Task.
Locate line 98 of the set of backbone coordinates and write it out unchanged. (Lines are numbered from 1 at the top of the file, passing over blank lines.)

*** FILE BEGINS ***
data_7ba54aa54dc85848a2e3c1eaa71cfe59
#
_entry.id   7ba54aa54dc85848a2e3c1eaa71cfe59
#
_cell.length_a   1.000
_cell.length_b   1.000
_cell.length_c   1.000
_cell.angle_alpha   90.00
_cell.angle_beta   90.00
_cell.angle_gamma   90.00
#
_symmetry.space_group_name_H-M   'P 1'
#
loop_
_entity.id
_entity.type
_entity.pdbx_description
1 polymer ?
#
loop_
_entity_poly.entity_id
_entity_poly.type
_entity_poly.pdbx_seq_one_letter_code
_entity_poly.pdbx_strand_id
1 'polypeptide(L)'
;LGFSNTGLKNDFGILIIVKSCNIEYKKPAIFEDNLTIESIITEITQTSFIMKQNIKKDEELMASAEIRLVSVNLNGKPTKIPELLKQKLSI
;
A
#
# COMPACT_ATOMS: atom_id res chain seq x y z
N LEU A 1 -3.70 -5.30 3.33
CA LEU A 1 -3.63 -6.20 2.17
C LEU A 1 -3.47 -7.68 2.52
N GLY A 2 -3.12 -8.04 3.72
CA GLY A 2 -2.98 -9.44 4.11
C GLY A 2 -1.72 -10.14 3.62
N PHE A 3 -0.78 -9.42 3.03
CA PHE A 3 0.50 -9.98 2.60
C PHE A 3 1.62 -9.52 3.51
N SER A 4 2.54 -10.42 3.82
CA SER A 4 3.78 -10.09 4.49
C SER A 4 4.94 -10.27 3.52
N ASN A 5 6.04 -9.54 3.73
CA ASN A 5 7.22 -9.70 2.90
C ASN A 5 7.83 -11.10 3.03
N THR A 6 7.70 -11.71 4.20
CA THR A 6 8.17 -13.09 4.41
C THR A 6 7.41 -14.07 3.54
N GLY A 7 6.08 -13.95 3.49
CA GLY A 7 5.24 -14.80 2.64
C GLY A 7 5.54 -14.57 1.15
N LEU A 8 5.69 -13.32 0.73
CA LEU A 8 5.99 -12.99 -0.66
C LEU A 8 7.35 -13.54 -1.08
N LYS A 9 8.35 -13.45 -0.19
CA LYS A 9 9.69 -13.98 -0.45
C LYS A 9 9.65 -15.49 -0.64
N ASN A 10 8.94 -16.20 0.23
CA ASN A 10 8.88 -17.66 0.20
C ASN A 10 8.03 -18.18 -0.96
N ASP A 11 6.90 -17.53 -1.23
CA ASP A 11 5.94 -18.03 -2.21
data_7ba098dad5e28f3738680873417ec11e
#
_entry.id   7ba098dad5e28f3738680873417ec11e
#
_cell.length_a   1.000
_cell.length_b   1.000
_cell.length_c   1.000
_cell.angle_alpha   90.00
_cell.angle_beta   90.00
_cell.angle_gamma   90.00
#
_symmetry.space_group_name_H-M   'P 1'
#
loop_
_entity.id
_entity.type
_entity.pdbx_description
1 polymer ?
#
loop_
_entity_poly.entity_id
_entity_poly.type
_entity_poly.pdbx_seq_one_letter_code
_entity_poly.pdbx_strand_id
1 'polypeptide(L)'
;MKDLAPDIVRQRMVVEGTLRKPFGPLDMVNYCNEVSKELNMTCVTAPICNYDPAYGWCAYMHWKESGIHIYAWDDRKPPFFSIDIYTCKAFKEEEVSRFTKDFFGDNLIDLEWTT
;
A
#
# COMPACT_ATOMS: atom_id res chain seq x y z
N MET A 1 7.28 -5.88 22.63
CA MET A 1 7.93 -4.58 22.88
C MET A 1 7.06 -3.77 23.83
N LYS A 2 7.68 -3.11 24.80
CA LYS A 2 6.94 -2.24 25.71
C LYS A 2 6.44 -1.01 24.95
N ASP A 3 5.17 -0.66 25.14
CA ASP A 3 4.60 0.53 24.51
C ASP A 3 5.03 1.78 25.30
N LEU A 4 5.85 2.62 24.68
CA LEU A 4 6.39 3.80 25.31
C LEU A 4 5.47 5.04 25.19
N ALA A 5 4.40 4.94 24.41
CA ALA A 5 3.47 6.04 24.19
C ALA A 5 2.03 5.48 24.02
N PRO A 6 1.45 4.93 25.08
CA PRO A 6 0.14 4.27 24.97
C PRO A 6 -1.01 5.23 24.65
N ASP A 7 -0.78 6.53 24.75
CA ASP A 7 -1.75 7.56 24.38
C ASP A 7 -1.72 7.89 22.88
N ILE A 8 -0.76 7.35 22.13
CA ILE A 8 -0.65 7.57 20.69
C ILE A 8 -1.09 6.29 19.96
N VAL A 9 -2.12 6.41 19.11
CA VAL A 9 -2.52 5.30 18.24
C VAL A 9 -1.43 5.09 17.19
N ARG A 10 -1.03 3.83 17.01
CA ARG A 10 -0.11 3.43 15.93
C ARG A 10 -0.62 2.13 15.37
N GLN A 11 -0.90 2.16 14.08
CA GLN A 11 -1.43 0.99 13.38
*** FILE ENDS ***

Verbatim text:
C LYS A 2 6.44 -1.01 24.95